Posted 14 April 2021:
Scientists and farmers know that agricultural soil erosion has been a problem for decades, but quantifying soil loss from a hundred years of farming and across multiple states has proven difficult. Now a study led by geomorphologist Evan Thaler and published in Proceedings of the National Academy of Sciences in February attempts to answer the elusive question of how much topsoil has been eroded in the Corn Belt, which stretches roughly from Ohio to Nebraska and produces 75 percent of the nation’s corn. The study estimated that about 35 percent of the region has lost its topsoil completely, leaving carbon-poor lower soil layers to do the work of supporting crops. Having thick, healthy topsoil means plants can grow faster and healthier, increasing crop yields and keeping the field’s ecosystem running smoothly. Topsoil loss creates environmental problems, such as when eroded, nutrient-laden dirt degrades streams and rivers, and is estimated to cost the Midwest’s agricultural industry almost $3 billion annually.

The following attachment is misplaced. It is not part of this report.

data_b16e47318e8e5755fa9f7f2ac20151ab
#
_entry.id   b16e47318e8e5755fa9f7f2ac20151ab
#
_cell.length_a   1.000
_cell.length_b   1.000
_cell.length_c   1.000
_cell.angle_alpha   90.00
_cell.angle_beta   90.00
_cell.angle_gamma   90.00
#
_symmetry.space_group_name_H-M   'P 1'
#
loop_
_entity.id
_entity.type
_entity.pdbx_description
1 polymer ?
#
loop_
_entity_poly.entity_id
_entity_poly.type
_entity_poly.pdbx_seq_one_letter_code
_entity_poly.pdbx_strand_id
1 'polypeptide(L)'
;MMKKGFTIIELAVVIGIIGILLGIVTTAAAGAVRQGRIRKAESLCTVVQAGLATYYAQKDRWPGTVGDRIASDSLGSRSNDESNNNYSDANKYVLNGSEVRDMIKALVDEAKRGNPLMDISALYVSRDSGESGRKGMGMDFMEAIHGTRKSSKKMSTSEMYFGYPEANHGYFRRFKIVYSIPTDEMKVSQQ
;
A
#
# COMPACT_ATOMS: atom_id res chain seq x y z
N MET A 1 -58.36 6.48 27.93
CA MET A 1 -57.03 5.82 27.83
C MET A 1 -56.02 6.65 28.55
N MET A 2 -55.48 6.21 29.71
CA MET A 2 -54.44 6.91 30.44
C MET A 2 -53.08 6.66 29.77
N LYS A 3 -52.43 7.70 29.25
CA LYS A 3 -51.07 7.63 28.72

“I think it’s probably an underestimate,” says Thaler, a graduate student at the University of Massachusetts–Amherst. “There are areas where there’s probably a centimeter of topsoil left.”